There seems to be a large number of verbs derived from plere, all meaning "to fill" to some extent: plere, supplere, complere, implere, explere, opplere. I understand that replere means "to refill" and deplere "to empty", but the the ones I listed seem to mean pretty much the same thing. Is there a rule of thumb for the differences between (some of) these verbs? Are there major differences that I should be aware of?

It doesn't have to be very precise; I am looking for a short overview of differences in context, nuance, or other. If two or more of these seem to be (almost) synonymous, I have nothing against it. Even if they are all effectively synonyms, so be it; lack of important differences would be useful knowledge. For a more fine-grained analysis, it is certainly better to compare less words at a time, but I hope my list of verbs is not unfeasibly long.

For definiteness, let me restrict this question to uses in classical Latin.

1 Answer 1


This, from Dumesnil/Gossett, gives us most of them.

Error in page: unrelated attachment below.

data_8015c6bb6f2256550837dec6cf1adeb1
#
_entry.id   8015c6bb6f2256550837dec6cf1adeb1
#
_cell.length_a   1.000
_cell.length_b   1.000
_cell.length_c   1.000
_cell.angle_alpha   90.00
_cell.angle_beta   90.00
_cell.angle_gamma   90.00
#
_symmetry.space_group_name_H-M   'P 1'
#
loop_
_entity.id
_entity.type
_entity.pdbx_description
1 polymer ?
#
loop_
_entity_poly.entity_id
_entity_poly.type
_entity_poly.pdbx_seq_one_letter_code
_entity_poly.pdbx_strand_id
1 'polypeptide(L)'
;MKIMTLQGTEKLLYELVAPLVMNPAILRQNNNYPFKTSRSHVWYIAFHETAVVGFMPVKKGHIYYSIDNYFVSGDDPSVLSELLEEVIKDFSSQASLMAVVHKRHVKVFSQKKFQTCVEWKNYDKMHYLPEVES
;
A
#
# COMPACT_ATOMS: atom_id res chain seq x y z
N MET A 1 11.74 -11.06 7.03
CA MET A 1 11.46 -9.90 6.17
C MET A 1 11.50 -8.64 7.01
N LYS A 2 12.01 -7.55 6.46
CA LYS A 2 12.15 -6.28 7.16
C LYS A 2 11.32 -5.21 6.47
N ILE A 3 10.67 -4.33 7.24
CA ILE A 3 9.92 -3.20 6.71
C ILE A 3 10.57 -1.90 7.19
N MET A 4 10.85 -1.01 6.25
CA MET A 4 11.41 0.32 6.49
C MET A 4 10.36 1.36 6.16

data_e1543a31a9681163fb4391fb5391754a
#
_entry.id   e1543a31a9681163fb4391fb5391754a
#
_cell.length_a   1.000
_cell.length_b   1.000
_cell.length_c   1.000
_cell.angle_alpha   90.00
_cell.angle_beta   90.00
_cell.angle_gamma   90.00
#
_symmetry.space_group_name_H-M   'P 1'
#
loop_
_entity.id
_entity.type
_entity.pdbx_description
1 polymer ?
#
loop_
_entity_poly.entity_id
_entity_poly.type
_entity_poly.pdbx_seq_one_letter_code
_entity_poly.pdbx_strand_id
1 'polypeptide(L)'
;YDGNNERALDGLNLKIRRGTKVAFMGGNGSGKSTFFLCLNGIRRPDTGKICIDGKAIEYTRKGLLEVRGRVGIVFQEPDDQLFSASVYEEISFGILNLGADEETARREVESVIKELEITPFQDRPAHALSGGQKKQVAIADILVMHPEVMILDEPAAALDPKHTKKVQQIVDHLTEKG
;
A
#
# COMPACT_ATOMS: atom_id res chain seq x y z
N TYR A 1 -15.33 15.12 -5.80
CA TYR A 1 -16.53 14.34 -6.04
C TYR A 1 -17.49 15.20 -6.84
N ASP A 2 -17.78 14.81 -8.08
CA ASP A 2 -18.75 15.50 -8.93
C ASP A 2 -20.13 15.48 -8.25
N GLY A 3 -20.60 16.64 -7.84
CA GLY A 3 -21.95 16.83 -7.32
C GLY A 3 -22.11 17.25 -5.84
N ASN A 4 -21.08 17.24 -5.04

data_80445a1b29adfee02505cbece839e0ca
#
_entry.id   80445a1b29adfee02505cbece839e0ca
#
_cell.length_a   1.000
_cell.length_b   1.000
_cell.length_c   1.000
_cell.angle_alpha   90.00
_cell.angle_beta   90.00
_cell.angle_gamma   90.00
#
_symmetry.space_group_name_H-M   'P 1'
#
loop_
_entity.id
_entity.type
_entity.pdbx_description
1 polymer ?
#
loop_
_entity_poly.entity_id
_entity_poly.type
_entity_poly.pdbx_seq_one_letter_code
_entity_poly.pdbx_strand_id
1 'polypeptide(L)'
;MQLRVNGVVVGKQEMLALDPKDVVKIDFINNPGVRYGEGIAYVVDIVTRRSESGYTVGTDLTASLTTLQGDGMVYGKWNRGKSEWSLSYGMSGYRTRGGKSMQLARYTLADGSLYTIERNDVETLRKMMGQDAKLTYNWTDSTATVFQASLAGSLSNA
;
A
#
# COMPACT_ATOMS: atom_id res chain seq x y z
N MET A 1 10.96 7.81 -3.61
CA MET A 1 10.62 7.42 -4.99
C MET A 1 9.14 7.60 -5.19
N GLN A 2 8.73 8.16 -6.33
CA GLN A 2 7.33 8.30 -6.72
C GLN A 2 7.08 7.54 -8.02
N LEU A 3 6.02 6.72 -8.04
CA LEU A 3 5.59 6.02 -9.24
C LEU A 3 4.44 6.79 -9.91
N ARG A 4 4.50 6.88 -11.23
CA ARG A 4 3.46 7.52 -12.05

screenshot from a book

Here is a transliteration of the key content:

Implere is to fill what is quite empty.
Explere, to complete the filling up, or number. (Also to empty.)
Complere, to fill up to the top, or with many things.
Replere, to fill up again.
Opplere, to fill a surface all over.

It leaves out supplēre; from Jentzen's 1853 Liber Differentiārum Linguæ Latīnæ in Ūsū Juventūtis Literās Studiōsæ we get

Supplemus id, quod addimus, cum deerat.

which, in conjunction with the word "supplement," I take to comprise the idea of a needful or enhancing addition.

  • 2
    Thanks, this is great! I transliterated some of the image so as to make it searchable and accessible.
    – Joonas Ilmavirta
    Dec 9, 2017 at 23:00

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